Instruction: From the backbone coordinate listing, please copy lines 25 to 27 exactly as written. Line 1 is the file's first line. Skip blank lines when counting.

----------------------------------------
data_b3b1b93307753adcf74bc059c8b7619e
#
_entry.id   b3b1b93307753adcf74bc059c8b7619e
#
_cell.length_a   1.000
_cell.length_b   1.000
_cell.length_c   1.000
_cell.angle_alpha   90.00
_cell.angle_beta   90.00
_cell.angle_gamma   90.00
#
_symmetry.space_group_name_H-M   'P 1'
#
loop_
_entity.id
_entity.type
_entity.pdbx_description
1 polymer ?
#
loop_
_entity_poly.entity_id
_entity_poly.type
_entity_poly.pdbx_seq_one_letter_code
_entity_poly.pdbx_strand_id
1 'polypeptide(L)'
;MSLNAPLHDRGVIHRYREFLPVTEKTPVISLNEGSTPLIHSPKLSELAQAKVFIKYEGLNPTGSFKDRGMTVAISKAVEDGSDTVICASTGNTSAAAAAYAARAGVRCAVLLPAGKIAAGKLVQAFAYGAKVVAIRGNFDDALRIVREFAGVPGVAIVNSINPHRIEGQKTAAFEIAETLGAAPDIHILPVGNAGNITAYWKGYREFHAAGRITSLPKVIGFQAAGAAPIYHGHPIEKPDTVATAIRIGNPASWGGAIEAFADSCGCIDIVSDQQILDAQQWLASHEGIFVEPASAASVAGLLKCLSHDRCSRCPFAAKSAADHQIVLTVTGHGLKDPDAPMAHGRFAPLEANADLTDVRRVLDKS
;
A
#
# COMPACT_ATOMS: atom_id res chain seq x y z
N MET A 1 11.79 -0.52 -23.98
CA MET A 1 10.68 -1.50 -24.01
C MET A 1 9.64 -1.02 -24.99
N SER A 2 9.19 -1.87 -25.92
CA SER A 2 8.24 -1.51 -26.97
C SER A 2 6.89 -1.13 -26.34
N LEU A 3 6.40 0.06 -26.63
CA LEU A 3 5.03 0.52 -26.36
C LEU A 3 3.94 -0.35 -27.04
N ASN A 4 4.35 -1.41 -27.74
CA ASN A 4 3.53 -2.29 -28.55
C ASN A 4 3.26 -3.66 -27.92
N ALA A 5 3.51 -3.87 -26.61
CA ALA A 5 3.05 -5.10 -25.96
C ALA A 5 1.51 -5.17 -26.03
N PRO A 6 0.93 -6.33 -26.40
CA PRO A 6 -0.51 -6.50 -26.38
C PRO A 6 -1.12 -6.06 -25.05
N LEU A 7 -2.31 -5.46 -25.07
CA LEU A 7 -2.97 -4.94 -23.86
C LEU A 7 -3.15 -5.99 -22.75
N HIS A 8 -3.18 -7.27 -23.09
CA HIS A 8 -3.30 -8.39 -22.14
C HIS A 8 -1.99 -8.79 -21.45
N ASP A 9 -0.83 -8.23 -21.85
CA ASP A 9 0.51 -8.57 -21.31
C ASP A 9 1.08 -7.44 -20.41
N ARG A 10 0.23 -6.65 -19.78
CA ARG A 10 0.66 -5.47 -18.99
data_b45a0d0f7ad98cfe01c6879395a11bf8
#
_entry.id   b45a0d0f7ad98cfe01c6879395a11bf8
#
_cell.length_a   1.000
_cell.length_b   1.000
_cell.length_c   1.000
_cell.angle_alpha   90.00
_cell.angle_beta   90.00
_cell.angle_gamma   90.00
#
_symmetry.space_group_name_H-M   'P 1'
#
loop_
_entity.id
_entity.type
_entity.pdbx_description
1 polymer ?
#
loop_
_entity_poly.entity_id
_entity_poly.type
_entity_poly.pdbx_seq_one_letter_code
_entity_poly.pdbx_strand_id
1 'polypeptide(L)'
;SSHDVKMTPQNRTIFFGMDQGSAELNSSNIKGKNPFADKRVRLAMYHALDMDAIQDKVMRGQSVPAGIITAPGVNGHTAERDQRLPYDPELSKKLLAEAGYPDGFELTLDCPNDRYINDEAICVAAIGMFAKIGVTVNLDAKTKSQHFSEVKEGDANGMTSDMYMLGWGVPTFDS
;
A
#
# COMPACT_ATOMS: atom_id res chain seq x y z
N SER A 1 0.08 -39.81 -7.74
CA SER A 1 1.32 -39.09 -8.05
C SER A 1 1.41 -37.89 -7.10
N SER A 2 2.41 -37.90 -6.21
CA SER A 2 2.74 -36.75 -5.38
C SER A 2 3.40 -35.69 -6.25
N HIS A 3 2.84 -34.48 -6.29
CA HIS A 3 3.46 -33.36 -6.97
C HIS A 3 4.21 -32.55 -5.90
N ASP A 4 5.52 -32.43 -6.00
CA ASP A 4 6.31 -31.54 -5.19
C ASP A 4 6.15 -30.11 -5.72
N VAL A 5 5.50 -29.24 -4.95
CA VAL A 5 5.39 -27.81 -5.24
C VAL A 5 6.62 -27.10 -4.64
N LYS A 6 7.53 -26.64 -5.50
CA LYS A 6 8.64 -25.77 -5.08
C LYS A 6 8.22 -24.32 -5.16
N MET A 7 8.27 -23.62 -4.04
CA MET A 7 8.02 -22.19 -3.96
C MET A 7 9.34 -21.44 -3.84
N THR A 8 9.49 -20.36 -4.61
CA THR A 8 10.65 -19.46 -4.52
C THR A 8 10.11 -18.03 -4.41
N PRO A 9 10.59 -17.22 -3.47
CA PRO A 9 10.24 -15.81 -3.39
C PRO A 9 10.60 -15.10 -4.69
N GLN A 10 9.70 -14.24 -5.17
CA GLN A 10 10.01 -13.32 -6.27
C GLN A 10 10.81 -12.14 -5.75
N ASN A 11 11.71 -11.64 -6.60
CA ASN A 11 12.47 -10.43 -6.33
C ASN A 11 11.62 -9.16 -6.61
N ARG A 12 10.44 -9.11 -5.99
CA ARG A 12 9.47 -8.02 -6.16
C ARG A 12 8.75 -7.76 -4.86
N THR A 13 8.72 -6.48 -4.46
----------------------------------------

1 'polypeptide(L)'
;MSLNAPLHDRGVIHRYREFLPVTEKTPVISLNEGSTPLIHSPKLSELAQAKVFIKYEGLNPTGSFKDRGMTVAISKAVEDGSDTVICASTGNTSAAAAAYAARAGVRCAVLLPAGKIAAGKLVQAFAYGAKVVAIRGNFDDALRIVREFAGVPGVAIVNSINPHRIEGQKTAAFEIAETLGAAPDIHILPVGNAGNITAYWKGYREFHAAGRITSLPKVIGFQAAGAAPIYHGHPIEKPDTVATAIRIGNPASWGGAIEAFADSCGCIDIVSDQQILDAQQWLASHEGIFVEPASAASVAGLLKCLSHDRCSRCPFAAKSAADHQIVLTVTGHGLKDPDAPMAHGRFAPLEANADLTDVRRVLDKS
;